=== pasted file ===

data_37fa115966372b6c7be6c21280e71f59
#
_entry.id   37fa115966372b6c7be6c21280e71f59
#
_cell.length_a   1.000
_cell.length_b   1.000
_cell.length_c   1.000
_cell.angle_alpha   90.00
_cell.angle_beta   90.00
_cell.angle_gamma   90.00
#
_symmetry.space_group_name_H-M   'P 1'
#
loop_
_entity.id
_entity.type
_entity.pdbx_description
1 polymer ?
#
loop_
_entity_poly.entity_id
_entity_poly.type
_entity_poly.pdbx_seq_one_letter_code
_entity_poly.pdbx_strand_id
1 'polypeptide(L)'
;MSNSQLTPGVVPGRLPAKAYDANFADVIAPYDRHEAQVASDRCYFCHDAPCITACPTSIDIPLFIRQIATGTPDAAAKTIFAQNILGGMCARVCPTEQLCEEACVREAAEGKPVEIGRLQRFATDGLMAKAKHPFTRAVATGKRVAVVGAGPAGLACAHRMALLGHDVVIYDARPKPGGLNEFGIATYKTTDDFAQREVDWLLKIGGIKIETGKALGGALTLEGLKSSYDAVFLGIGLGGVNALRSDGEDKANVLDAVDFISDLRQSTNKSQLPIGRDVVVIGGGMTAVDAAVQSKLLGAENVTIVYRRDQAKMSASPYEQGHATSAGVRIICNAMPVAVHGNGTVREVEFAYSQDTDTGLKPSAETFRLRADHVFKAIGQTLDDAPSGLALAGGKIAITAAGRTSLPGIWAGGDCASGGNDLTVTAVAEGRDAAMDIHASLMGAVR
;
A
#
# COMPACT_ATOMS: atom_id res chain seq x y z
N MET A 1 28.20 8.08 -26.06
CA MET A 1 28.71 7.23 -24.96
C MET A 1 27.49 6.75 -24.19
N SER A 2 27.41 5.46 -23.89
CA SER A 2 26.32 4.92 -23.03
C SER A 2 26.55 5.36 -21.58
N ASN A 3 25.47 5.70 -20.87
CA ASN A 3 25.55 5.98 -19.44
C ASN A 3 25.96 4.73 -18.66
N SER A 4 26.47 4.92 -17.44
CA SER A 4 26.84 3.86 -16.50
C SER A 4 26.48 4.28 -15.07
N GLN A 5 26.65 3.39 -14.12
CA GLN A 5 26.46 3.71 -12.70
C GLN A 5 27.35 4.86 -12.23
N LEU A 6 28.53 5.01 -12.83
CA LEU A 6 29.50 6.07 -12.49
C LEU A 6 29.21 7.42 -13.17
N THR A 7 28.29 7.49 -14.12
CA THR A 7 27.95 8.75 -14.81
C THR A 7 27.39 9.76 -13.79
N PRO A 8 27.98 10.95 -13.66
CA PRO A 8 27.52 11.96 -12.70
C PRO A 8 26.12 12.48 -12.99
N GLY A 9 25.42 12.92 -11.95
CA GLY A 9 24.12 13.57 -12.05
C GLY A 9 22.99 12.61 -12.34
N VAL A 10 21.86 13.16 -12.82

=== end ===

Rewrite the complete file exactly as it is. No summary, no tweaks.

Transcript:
data_37fa115966372b6c7be6c21280e71f59
#
_entry.id   37fa115966372b6c7be6c21280e71f59
#
_cell.length_a   1.000
_cell.length_b   1.000
_cell.length_c   1.000
_cell.angle_alpha   90.00
_cell.angle_beta   90.00
_cell.angle_gamma   90.00
#
_symmetry.space_group_name_H-M   'P 1'
#
loop_
_entity.id
_entity.type
_entity.pdbx_description
1 polymer ?
#
loop_
_entity_poly.entity_id
_entity_poly.type
_entity_poly.pdbx_seq_one_letter_code
_entity_poly.pdbx_strand_id
1 'polypeptide(L)'
;MSNSQLTPGVVPGRLPAKAYDANFADVIAPYDRHEAQVASDRCYFCHDAPCITACPTSIDIPLFIRQIATGTPDAAAKTIFAQNILGGMCARVCPTEQLCEEACVREAAEGKPVEIGRLQRFATDGLMAKAKHPFTRAVATGKRVAVVGAGPAGLACAHRMALLGHDVVIYDARPKPGGLNEFGIATYKTTDDFAQREVDWLLKIGGIKIETGKALGGALTLEGLKSSYDAVFLGIGLGGVNALRSDGEDKANVLDAVDFISDLRQSTNKSQLPIGRDVVVIGGGMTAVDAAVQSKLLGAENVTIVYRRDQAKMSASPYEQGHATSAGVRIICNAMPVAVHGNGTVREVEFAYSQDTDTGLKPSAETFRLRADHVFKAIGQTLDDAPSGLALAGGKIAITAAGRTSLPGIWAGGDCASGGNDLTVTAVAEGRDAAMDIHASLMGAVR
;
A
#
# COMPACT_ATOMS: atom_id res chain seq x y z
N MET A 1 28.20 8.08 -26.06
CA MET A 1 28.71 7.23 -24.96
C MET A 1 27.49 6.75 -24.19
N SER A 2 27.41 5.46 -23.89
CA SER A 2 26.32 4.92 -23.03
C SER A 2 26.55 5.36 -21.58
N ASN A 3 25.47 5.70 -20.87
CA ASN A 3 25.55 5.98 -19.44
C ASN A 3 25.96 4.73 -18.66
N SER A 4 26.47 4.92 -17.44
CA SER A 4 26.84 3.86 -16.50
C SER A 4 26.48 4.28 -15.07
N GLN A 5 26.65 3.39 -14.12
CA GLN A 5 26.46 3.71 -12.70
C GLN A 5 27.35 4.86 -12.23
N LEU A 6 28.53 5.01 -12.83
CA LEU A 6 29.50 6.07 -12.49
C LEU A 6 29.21 7.42 -13.17
N THR A 7 28.29 7.49 -14.12
CA THR A 7 27.95 8.75 -14.81
C THR A 7 27.39 9.76 -13.79
N PRO A 8 27.98 10.95 -13.66
CA PRO A 8 27.52 11.96 -12.70
C PRO A 8 26.12 12.48 -12.99
N GLY A 9 25.42 12.92 -11.95
CA GLY A 9 24.12 13.57 -12.05
C GLY A 9 22.99 12.61 -12.34
N VAL A 10 21.86 13.16 -12.82